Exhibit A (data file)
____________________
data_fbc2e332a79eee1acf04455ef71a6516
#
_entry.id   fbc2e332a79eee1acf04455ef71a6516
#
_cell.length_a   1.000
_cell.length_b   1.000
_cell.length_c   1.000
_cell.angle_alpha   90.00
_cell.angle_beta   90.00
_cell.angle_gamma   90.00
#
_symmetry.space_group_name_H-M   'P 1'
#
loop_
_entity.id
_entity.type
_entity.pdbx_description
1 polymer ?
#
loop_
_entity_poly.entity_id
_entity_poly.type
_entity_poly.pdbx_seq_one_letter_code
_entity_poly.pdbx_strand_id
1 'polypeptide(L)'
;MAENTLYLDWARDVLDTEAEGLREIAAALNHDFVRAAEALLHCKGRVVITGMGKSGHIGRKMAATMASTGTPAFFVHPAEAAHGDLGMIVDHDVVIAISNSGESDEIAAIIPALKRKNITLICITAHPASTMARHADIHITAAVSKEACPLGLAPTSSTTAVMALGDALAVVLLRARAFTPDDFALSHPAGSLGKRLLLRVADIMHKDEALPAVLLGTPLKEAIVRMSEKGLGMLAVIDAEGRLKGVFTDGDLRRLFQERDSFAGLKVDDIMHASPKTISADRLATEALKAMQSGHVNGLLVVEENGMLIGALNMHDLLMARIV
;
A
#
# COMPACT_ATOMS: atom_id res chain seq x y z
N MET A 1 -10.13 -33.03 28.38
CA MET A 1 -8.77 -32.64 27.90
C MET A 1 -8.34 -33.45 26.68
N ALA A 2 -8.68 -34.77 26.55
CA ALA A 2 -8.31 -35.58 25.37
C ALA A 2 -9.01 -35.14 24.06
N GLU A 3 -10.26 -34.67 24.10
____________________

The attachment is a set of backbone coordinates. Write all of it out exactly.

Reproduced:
data_fbc2e332a79eee1acf04455ef71a6516
#
_entry.id   fbc2e332a79eee1acf04455ef71a6516
#
_cell.length_a   1.000
_cell.length_b   1.000
_cell.length_c   1.000
_cell.angle_alpha   90.00
_cell.angle_beta   90.00
_cell.angle_gamma   90.00
#
_symmetry.space_group_name_H-M   'P 1'
#
loop_
_entity.id
_entity.type
_entity.pdbx_description
1 polymer ?
#
loop_
_entity_poly.entity_id
_entity_poly.type
_entity_poly.pdbx_seq_one_letter_code
_entity_poly.pdbx_strand_id
1 'polypeptide(L)'
;MAENTLYLDWARDVLDTEAEGLREIAAALNHDFVRAAEALLHCKGRVVITGMGKSGHIGRKMAATMASTGTPAFFVHPAEAAHGDLGMIVDHDVVIAISNSGESDEIAAIIPALKRKNITLICITAHPASTMARHADIHITAAVSKEACPLGLAPTSSTTAVMALGDALAVVLLRARAFTPDDFALSHPAGSLGKRLLLRVADIMHKDEALPAVLLGTPLKEAIVRMSEKGLGMLAVIDAEGRLKGVFTDGDLRRLFQERDSFAGLKVDDIMHASPKTISADRLATEALKAMQSGHVNGLLVVEENGMLIGALNMHDLLMARIV
;
A
#
# COMPACT_ATOMS: atom_id res chain seq x y z
N MET A 1 -10.13 -33.03 28.38
CA MET A 1 -8.77 -32.64 27.90
C MET A 1 -8.34 -33.45 26.68
N ALA A 2 -8.68 -34.77 26.55
CA ALA A 2 -8.31 -35.58 25.37
C ALA A 2 -9.01 -35.14 24.06
N GLU A 3 -10.26 -34.67 24.10